Intel shows working 32nm chips at IDF

September 18, 2007 – At its annual developer forum, Intel debuted working test chips built with 32nm process technology, saying it will start production at the next node sometime in 2009. In a Tuesday keynote presentation, Paul Otellini noted that the 32nm SRAMs utilize high-k and metal gate technologies, and house more than 1.9 billion transistors.

Otellini also said that the company’s Penryn processors, built with 45nm processes, will be ramped to high-volume manufacturing in November, with “up to a 20% performance increase while improving energy efficiency,” he said.
A Penryn dual-core processor operating at 25W will be available on the Montevina platform for notebook PCs next year, he added.

Fifteen processors built with Intel’s 45nm process will be ready by year’s end, with another 20 introduced in 1Q08 (including the Silverthorn chip), Otellini noted. Also, Intel’s 45nm and 65nm chipsets will use halogen-free packaging starting next year, to make them more energy efficient and environmentally friendly.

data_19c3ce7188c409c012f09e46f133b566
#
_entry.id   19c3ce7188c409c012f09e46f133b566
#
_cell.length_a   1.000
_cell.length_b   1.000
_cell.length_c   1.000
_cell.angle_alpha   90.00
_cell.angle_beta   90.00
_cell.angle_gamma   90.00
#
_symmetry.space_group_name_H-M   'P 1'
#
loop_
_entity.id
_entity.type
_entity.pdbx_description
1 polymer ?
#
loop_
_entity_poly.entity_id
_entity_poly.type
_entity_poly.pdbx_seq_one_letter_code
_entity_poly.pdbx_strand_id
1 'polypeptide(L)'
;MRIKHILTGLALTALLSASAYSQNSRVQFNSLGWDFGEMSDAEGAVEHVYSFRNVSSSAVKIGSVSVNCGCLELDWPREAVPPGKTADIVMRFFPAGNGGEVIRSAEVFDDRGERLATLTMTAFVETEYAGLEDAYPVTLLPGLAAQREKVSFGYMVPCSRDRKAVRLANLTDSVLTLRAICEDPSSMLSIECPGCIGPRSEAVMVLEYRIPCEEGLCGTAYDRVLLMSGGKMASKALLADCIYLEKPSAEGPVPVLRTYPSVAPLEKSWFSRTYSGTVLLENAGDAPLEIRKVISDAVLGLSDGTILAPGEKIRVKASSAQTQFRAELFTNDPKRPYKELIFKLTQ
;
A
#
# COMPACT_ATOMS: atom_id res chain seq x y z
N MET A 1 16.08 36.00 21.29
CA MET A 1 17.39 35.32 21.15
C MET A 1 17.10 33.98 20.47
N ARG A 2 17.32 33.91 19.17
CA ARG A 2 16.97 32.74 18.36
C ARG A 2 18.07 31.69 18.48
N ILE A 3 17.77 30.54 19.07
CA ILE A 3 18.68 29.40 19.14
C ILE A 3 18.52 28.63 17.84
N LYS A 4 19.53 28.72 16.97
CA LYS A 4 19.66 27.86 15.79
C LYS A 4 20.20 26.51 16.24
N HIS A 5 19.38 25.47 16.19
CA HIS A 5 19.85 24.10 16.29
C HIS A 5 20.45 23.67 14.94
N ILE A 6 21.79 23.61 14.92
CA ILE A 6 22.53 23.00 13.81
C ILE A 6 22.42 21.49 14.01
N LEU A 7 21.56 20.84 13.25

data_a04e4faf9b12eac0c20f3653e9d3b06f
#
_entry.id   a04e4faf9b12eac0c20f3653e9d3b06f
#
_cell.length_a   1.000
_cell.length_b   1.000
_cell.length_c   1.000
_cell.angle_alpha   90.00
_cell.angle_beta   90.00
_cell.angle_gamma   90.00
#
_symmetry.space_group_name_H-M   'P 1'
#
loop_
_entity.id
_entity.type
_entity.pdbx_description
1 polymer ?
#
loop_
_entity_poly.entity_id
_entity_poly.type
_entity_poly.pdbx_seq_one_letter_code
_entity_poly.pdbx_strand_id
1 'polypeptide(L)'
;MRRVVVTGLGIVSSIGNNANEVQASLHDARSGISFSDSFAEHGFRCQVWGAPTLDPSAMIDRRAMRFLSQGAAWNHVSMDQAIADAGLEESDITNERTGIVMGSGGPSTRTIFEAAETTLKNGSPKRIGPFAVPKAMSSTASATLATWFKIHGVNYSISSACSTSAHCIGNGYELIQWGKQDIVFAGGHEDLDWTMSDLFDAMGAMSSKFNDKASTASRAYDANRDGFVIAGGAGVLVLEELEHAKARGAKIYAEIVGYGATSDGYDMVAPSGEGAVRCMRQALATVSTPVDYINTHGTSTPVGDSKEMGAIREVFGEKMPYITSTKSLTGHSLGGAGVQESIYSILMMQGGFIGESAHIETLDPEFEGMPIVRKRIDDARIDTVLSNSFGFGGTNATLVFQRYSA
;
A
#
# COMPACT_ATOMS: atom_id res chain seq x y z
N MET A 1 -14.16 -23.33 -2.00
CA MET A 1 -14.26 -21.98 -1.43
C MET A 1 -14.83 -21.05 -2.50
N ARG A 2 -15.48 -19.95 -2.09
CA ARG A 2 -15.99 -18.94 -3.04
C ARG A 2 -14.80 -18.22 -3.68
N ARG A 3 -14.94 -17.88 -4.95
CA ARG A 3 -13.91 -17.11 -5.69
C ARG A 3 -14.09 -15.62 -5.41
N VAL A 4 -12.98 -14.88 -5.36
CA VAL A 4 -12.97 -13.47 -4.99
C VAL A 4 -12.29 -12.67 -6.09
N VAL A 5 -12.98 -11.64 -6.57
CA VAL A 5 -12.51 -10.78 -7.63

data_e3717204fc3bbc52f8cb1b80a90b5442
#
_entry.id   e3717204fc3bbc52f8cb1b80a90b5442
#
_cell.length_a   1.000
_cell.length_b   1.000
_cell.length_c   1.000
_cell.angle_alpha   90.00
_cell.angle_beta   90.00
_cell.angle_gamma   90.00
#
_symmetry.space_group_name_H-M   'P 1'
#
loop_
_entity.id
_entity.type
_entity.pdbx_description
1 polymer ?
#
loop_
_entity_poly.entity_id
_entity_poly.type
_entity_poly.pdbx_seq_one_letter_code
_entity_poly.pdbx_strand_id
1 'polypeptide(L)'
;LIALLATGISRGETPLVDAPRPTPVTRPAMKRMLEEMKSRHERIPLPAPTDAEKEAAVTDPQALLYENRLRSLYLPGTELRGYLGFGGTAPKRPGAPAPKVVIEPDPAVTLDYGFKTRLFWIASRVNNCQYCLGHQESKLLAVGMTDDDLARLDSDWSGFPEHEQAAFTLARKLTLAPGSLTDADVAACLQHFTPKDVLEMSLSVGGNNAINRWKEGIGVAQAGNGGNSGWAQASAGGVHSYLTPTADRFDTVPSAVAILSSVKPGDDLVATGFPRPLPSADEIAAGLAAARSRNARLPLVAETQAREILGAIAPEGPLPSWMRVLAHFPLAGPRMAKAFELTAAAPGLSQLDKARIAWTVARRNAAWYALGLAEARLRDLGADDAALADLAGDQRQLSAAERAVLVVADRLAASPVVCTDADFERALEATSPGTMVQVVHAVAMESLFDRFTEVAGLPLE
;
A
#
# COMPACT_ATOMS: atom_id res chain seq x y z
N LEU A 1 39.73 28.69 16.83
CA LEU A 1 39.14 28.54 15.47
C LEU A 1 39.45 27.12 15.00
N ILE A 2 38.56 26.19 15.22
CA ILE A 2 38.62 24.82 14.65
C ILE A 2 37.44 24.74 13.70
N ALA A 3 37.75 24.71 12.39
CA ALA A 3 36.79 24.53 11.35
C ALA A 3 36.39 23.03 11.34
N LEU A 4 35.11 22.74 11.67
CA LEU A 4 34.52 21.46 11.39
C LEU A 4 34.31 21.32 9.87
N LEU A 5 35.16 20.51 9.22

Otellini also gave the first public demonstration of the Nehalem processor, the first to use Intel’s QuickPath interconnect architecture that integrates a memory controller and improves links between system components. Nehalem designs are slated to be ready sometime in 2H08.

Intel first announced its 45nm process in January 2007, with a working 45nm transistor incorporating a hafnium-based high-k dielectric material and a new combination of metals for the transistor gate electrode.


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